Originally published 5 January 2017
A chilly, bright day in Murano Italy
We headed out this morning for our trip to one of the out islands around Venice, called Murano. Murano is famous world wide for it's glass and glass making, and items made there are protected by Italian law. In order to be considered genuine Murano glass, it must be made on the island.
It's still cold, and although we were promised 47 degrees today, they lied. The boat was packed going to Murano and the cabins were full. We were stuck up on deck and did our best to stay behind the wheel house where it broke the wind off of us. It did afford us a much better view of Venice that the seats in the cabin, so I guess it does have a silver lining. It was also not hazy today like it was yesterday.
Today's trip took us on a different type of vaporetto out to the islands. It's not as big as the ones in town and narrower. It also took us on a path we haven't traveled before and around a part of the island we haven't seen.
We saw parts of town that actual residents live and shop in. We went by the hospital, which I took photos of. In the states, an ambulance will pull up to the emergency room and unload a patient. Here, the ambulance boats come into a special dock and unload emergency patients. In the event of evacuation, there is a helipad on the roof.
After the hospital, we turn out in the lagoon and away from the main island of Venice. We pass Cemetery Island, or Cimitaro. A special island was built in the bay/lagoon for the burial of the dead. You can get off and wander the graveyard if you want. Normally it's the kind of thing we would normally do, but to be honest....it was just too cold.
It's pretty easy to tell which it is, mainly because of price. You'll see a genuine Murano glass sculpture of something like a swan, and it's 120 euros. Then a few shops down you'll see something similar and it doesn't exactly say it's Murano glass, if you ask the shop, they may not be totally truthful. The fact that the second piece is 12 euros does raise suspicion.
We stop for Cicchetti at a little place called Bar Da Ice, and enjoy what were the best cicchetti we've had since we arrived. As I discussed previously, you go in, pick one of this and one of that from the selection behind the counter. You have them with a drink for a nice snack or a quick lunch. We love cicchetti bars!
We walk on through Murano and make a sad discovery. Nearly all of the glass factories are closed down for a lengthy Christmas holiday! You can shop and such, but watching actual glassmaking was off the table. We were told of one furnace that was open. We arrived at 12:05 and were told that they were on lunch. In stereotypical Italian fashion, they were due to return from lunch at 2:30. Or so.
We wander the town and stick our heads in and out of shops, checking things out. Some we look at and the items aren't marked Murano glass, so you know for sure it's a knockoff. We even run across a window of one of the glass factories that has a poster saying not to buy knockoff glass as it will "kill Murano".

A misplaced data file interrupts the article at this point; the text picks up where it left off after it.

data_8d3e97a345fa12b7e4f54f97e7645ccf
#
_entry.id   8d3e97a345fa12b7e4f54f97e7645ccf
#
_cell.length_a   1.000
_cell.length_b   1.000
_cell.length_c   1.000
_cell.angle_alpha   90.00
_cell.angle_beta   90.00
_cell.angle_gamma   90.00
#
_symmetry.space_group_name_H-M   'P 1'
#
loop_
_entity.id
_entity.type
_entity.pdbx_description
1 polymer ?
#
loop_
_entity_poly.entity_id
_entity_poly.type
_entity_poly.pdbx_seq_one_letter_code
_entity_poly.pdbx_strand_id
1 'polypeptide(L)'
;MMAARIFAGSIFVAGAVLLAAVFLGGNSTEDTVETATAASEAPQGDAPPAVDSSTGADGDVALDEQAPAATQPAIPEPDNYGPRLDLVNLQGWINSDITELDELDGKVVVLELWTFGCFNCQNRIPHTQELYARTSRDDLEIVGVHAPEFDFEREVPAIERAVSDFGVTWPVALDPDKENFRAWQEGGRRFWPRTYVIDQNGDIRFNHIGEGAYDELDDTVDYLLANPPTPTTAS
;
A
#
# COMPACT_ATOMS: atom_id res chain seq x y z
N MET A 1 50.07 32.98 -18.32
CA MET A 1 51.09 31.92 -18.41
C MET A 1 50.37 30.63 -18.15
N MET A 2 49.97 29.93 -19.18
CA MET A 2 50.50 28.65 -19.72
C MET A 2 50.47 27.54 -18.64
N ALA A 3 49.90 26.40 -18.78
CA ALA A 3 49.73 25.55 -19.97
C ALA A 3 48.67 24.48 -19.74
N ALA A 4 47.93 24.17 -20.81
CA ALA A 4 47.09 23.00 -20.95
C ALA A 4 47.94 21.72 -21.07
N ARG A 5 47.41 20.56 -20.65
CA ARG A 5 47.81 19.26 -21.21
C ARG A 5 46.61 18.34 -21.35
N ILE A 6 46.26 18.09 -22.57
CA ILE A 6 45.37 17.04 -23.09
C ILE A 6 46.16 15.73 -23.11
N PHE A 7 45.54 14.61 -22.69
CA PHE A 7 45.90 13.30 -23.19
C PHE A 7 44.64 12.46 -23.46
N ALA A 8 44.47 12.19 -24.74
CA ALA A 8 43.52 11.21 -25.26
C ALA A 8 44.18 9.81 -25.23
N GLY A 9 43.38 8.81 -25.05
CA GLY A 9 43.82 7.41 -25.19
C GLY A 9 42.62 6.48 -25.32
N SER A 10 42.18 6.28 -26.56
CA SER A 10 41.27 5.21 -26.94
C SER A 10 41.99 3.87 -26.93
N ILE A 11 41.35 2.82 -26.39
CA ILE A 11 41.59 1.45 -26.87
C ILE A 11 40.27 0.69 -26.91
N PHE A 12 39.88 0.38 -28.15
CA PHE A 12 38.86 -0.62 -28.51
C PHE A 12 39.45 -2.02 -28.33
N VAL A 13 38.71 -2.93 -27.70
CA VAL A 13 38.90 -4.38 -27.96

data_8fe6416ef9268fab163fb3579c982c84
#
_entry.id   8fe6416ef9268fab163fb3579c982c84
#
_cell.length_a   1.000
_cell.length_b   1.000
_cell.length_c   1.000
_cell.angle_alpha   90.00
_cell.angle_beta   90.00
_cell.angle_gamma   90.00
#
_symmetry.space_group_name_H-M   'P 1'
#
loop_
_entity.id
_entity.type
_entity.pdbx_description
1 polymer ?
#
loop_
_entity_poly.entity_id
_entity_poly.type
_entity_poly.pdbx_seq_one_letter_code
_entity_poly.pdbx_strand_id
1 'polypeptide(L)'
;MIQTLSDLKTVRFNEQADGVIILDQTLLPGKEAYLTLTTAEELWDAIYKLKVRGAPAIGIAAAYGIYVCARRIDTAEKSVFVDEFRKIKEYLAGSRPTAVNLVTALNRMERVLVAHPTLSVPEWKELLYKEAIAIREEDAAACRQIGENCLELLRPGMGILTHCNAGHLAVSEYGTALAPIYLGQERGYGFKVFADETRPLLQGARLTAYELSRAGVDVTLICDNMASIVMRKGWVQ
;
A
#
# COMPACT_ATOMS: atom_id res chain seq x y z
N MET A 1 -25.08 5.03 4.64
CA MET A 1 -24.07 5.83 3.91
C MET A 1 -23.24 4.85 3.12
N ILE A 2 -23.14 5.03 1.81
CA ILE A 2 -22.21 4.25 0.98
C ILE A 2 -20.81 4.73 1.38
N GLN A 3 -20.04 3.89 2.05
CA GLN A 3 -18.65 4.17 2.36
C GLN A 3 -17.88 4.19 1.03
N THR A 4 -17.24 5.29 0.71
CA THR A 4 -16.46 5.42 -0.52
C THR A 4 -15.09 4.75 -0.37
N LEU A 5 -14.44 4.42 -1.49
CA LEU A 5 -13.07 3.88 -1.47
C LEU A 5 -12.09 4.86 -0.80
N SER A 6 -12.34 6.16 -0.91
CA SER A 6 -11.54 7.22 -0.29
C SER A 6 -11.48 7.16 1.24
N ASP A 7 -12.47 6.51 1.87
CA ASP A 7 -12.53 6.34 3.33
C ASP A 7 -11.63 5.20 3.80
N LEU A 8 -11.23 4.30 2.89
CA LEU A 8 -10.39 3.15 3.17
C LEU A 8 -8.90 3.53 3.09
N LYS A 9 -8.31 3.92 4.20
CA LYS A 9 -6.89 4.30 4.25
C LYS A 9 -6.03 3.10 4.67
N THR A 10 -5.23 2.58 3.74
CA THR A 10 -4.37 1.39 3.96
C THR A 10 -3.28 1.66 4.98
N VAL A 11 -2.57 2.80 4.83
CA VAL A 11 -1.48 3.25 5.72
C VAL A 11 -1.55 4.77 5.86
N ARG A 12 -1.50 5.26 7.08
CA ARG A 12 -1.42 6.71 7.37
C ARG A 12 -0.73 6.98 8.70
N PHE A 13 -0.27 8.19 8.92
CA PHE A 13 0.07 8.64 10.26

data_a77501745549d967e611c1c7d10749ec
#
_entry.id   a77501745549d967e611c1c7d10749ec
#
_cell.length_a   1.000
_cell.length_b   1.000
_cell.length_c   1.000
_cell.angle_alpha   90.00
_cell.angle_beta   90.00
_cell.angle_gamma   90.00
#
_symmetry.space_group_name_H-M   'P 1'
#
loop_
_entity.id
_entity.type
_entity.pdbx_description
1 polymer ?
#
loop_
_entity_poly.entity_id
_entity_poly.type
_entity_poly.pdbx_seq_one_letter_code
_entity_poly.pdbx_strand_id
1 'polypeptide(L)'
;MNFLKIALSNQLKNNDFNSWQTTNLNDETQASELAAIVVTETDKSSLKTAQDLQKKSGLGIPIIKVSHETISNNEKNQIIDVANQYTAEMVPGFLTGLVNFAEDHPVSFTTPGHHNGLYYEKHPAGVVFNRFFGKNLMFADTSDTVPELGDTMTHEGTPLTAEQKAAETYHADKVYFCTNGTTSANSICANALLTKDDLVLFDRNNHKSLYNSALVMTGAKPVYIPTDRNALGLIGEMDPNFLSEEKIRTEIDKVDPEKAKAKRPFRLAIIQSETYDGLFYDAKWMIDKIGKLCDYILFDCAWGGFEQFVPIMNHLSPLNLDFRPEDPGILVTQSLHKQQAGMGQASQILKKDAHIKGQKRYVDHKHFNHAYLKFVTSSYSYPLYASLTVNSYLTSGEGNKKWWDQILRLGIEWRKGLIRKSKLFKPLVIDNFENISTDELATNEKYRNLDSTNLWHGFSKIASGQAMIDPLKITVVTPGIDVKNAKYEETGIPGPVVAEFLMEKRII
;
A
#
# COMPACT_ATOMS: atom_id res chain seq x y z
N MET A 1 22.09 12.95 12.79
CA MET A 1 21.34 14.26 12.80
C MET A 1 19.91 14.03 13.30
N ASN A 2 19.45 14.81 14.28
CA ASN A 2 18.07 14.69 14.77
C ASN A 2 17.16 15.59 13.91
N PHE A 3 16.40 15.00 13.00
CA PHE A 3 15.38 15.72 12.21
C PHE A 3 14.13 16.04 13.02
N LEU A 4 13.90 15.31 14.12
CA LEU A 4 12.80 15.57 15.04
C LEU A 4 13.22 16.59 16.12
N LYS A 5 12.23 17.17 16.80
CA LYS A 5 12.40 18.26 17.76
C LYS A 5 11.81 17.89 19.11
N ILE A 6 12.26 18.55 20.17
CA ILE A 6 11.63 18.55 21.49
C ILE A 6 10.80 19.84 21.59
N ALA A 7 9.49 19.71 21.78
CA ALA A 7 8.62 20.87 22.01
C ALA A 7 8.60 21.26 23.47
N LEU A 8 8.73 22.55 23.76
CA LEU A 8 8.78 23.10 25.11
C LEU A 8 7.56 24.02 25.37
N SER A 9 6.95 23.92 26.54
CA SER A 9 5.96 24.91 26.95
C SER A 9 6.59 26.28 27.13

Inside we met Tosi (I THINK that's his name). It was his shop and he not only ran the shop, he made every piece in it. He specialized mostly in smaller pieces easy for the tourists to buy and carry. Laurie ended up buying several.
Tosi was very friendly, and although he spoke only Italian and we speak little if any Italian, we made out fine. Laurie speaks pretty good (at least by my standards) spanish. She and Tosi talked and he told her that spanish wasn't that different from Italian and if you knew one you could understand a fair amount of the other. He and Laurie chatted in broken language for a fair while.
We knew it was real Murano glass as you could look behind the counter. The counter also served as his work bench and he had a kiln, torches, tools, and bits of glass where he had been working. He told us that after 40 years in business, he was closing for good in March. He said it had become too difficult to make a living making things with your hands anymore.
Our language skills were not good enough, but I wanted to tell him that we've seen the same thing happen in the states. People who make amazing things with their hands, having to leave the business because people didn't have the respect for hand made things that they used to.
We bid him farewell and head on our way. We feel sad that he's not going to be doing it anymore, but at the same time happy that we were able to meet him and get one of his genuine piece of Murano glass. When we arrived on the island, we had no idea how we could be sure that we would be getting a genuine item. When we left, we had no doubt. Our meeting Tosi was the highpoint of our trip to Murano.
We stop at another cicchetti bar and have a few snacks. We talk to a young couple from California who are touring Europe as well. We chat for just a while then head back out in the cold. We have the owner come out of the business chasing us. It seems that I forgot to pay. I apologized profusely and he said it was no big deal that it happens all the time. I paid the man and we headed out again.
We drop our glass items by the apartment, warm up for a while, and head back out. We find of all things, a carnival. It's also in a residential section of Venice and is obviously not for the tourists. I know they won't turn the tourists down, but it's for the folks that live here.
Most of the carnival rides in the states are truck based, but these had to be brought in by boat, mainly because there are no roads. Brightly lit, playing that weird carnival music that all the rides play, and ridden by small Italian children having a fun time.
We call it a night. We have to pack tonight as our ride out of town is tomorrow night at 9 pm. I don't know if we'll have internet or not, but if we do, I'll post tomorrow's adventures then.
Venice Slide Show Day Four
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